A message from Zukiswa Zingela, executive dean, Faculty of Health Sciences, Nelson Mandela University
Stigma is an obstacle to seeking help across a number of medical conditions. Massive campaigns have been launched to destigmatize conditions like HIV, epilepsy, substance misuse and TB. Similarly, the #CrazySocks4Docs initiative was launched by a medical doctor who became concerned about the stigma associated with doctors, the lack of acknowledgment when they are not OK, or the hesitation to seek help when they should.
Considering the challenges that doctors and other healthcare professionals face across the world, this initiative promotes one day on which medical doctors can acknowledge their vulnerability to human conditions like mental health challenges, and for it to be acceptable to say, “I’m not OK. I need help.”
More importantly, not only should it be OK for doctors to acknowledge this, but there should also be clearly set out pathways to access help in every system that has doctors as part of its work force. This should extend to medical students, because the misery of denying one’s own mental health needs often starts in medical school, and unless pertinently addressed through campaigns like these, the misery has the potential to grow into specific mental disorders like depression and anxiety disorders, substance abuse and other maladaptive coping styles.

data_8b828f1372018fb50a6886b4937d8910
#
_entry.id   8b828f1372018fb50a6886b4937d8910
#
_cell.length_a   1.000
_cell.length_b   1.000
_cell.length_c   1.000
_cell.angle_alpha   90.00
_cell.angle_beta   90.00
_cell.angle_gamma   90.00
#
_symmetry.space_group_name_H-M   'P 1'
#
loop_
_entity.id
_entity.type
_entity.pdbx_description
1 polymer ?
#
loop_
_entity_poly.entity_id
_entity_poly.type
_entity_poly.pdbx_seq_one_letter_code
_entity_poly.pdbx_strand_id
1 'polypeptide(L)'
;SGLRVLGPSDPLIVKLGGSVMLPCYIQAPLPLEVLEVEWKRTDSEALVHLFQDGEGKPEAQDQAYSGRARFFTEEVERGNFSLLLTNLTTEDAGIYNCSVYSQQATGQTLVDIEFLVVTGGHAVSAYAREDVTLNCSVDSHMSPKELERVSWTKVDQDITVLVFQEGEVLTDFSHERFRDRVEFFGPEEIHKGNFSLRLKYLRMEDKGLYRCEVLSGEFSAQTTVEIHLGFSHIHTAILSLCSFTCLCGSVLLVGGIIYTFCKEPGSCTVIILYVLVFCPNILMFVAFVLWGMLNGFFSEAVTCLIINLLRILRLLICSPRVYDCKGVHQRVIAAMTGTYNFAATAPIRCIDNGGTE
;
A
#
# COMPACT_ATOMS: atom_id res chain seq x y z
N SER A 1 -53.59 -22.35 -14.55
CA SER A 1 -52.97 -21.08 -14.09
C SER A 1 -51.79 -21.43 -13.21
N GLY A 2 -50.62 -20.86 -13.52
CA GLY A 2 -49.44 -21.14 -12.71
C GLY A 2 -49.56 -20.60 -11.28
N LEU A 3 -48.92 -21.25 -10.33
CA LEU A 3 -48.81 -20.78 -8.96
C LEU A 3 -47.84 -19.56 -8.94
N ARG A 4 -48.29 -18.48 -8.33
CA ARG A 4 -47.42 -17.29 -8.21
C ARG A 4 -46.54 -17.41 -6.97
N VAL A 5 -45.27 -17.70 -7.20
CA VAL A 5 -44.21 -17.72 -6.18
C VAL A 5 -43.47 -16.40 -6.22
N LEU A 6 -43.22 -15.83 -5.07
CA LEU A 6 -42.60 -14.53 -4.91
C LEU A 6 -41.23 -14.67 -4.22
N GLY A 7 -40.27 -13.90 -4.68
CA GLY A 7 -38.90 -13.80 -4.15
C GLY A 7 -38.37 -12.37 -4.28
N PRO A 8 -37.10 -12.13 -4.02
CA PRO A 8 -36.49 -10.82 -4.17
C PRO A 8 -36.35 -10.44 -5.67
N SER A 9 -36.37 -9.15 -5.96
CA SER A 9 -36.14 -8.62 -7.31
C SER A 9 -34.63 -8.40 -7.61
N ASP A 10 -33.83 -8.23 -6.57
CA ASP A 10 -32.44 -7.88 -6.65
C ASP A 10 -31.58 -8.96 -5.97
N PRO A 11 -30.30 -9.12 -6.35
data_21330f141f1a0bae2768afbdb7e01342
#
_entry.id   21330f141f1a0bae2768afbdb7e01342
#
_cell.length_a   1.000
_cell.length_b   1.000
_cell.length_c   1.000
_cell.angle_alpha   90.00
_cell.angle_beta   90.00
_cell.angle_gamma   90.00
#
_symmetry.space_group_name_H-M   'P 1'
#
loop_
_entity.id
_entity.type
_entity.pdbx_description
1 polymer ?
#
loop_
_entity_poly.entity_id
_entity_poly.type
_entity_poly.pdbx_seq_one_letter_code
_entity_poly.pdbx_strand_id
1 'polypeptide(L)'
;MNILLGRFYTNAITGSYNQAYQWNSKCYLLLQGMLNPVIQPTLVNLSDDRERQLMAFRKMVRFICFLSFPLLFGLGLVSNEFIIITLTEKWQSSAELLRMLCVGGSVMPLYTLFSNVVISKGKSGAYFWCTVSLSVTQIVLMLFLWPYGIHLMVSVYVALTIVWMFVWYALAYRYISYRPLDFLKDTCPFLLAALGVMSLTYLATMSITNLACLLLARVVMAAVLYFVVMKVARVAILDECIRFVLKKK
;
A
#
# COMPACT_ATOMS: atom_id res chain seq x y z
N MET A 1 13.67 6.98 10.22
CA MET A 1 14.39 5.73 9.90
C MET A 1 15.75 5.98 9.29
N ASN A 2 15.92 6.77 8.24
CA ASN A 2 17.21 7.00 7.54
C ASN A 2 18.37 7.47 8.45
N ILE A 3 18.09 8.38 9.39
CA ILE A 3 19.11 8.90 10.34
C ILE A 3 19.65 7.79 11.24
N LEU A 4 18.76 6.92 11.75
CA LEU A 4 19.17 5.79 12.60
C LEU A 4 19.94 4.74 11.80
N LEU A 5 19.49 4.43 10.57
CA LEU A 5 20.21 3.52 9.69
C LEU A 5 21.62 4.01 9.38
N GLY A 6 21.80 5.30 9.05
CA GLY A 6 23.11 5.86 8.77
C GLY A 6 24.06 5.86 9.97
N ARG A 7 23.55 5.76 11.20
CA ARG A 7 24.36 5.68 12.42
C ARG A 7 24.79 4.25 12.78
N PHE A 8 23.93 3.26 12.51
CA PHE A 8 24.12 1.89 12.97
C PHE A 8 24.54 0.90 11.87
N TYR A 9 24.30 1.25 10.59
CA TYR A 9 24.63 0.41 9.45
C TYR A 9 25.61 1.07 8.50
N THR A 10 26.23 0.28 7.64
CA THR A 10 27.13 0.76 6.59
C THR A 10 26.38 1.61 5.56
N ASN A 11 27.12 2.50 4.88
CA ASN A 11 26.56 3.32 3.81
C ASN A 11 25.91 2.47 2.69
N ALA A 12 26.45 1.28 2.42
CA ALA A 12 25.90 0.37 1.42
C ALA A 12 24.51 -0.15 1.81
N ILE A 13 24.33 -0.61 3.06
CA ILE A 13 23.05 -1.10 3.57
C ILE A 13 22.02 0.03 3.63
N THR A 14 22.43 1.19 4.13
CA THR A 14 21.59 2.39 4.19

We owe it to ourselves as the medical profession to invest in our own mental health as we invest ourselves wholly into the care of others. For just a day, we are asked to stop and think about our mental health and the health of colleagues. We are asked to consider when we are the patient needing help, how we go about accessing that help. As much as this question does not come naturally to us, it’s time to let it become a habit; a way of life that lasts throughout our careers and beyond.